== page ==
Last week on April 7th the web was rocked by a security bug called Heartbleed. It’s a flaw in a commonly used security system, OpenSSL, which nearly two-thirds of all websites globally out there use to keep information secure. The media has had a field day with this news and unless you live under a rock you’ve probably already heard about the Heartbleed Bug or seen its logo. The flaw in the system lets attackers eavesdrop on Web, e-mail, and some VPN communications. Not only are servers using OpenSSL affected by this vulnerability, network gear from Cisco and Juniper Networks using OpenSSL are affected as well.
Both Cisco and Juniper say they are uncertain as to the impact of Heartbleed on their equipment, but both assure there will continue to be updated advisories as they uncover the extent of the problem. In one of Juniper’s initial advisories it references the effects of Heartbleed as, “allow(ing) remote attackers to obtain sensitive information (such as private keys, username and passwords, or contents of encrypted traffic) from process memory via crafted packets that trigger a buffer over-read. In its advisory report, Juniper details a long list of the equipment that has been impacted by these vulnerabilities.
Cisco released its advisory revision 1.5 yesterday stating, “Multiple Cisco products incorporate a version of the OpenSSL package affected by a vulnerability that could allow an unauthenticated, remote attacker to retrieve memory in chunks of 64 kilobytes from a connected client or server.”
In Cisco’s report they go on to explain the problem saying, “The vulnerability is due to a missing bounds check in the handling of the Transport Layer Security (TLS) heartbeat extension. An attacker could exploit this vulnerability by implementing a malicious TLS or Datagram Transport Layer Security (DTLS) client, if trying to exploit the vulnerability on an affected server, or a malicious TLS or DTLS server, if trying to exploit the vulnerability on an affected client. An exploit could send a specially crafted TLS or DTLS heartbeat packet to the connected client or server. An exploit could allow the attacker to disclose a limited portion of memory from a connected client or server for every heartbeat packet sent. The disclosed portions of memory could contain sensitive information that may include private keys and passwords.”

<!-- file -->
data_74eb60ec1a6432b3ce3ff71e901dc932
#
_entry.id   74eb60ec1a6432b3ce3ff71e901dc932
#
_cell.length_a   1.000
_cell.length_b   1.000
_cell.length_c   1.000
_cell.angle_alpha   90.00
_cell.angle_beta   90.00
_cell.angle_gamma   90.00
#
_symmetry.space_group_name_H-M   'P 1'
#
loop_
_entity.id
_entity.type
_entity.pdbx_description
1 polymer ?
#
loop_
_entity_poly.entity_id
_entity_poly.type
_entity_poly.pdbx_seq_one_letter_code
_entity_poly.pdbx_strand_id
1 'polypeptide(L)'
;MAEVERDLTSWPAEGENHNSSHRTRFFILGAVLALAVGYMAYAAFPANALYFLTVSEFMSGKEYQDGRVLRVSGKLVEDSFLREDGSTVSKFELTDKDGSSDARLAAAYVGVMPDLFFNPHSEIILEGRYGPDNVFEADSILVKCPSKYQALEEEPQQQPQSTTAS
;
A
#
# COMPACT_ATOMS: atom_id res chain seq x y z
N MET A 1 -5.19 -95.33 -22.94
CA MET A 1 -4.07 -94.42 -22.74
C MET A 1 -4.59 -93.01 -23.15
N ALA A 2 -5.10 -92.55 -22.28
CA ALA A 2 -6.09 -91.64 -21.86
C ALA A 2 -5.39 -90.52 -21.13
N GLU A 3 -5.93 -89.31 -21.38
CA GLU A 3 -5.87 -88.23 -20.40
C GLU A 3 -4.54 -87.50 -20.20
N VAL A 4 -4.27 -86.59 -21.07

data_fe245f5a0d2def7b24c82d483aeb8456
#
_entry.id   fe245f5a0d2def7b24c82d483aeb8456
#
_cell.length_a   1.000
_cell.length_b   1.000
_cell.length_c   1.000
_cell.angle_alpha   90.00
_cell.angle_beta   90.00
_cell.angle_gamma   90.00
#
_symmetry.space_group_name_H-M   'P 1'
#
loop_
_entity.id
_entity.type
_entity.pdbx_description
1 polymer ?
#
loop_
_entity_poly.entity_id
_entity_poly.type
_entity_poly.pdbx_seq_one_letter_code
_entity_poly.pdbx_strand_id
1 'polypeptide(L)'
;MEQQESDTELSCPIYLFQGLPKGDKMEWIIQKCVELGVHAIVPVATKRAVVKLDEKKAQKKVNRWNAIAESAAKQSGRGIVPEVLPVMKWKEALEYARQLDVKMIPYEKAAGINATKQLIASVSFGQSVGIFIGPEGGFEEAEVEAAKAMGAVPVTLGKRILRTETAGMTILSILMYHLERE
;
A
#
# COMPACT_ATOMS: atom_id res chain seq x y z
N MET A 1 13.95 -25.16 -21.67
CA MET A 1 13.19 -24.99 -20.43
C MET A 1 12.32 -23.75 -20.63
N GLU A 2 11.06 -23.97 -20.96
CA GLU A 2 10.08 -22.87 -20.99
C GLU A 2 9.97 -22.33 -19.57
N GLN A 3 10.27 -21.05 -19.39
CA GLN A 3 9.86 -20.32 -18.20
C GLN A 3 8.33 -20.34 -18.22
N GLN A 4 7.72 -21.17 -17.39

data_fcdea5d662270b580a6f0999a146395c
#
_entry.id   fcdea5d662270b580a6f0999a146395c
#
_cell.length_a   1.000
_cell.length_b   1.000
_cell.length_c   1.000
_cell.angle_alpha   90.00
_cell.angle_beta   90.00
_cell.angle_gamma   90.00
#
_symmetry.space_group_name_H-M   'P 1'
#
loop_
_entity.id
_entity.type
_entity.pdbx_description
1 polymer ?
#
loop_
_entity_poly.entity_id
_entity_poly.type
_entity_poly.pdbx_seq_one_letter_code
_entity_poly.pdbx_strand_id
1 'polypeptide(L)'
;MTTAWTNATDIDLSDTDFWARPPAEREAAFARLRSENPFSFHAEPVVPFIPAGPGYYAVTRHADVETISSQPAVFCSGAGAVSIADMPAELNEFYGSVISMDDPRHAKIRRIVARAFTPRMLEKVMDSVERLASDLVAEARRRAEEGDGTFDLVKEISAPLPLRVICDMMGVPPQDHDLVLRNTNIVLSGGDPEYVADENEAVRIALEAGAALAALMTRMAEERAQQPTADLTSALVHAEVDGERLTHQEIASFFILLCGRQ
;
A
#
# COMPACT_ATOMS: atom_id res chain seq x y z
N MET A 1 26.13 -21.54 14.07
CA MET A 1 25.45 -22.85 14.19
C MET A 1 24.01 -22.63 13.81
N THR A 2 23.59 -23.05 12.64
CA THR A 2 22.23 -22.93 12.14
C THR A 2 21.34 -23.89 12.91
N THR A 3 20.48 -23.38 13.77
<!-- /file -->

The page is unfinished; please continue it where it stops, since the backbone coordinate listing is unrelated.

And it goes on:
So far, Cisco has confirmed about a dozen products that are “vulnerable” to the exploits of the Heartbleed Bug, plus another list of over 60 products that are considered “affected” because of OpenSSL, but they are still being investigated to determine the extent of the affects. Also, about two dozen other Cisco products have been determined to be not vulnerable to the Heartbleed Bug. It should be noted that this list will continue to change and update as Cisco makes software security updates available. Open-source OpenSSL group has issued software updates to patch the Heartbleed flaw, but Cisco says the appropriate process for Cisco products relies on Cisco evaluation and patch updates directly from Cisco. Heartbleed is resulting in a staggering amount of ongoing work by Cisco engineers to determine its impact on Cisco gear.
Unfortunately, the flaw appears to have existed for nearly two years because of a coding mistake that was recently discovered by Google and Codenomicon security researchers. A German software engineer named Robin Seggelmann of Munster, Germany has reportedly accepted responsibility for inserting what experts are calling a mistake of catastrophic proportions into the open-source protocol OpenSSL used by millions of websites and servers, leaving them open to stealing data and passwords that many think has already been exploited by cyber-criminals and government intelligence agencies. Seggelmann made the mistake while adding some new features to the OpenSSL code. He says he “missed validating a variable containing a length,” and this oversight, “though trivial,” was a simple error. But, the error was a mistake with enormous consequences, consequences that will likely be around for the long haul. Wayne Jackson, CEO of Sonatype, says “OpenSSL is embedded in a huge array of technologies -- routers, wifi, hubs, firewalls, control systems,” and much more, he noted. And these are not necessarily easy or often updated. “This issue will be with us for a long, long time,” he adds.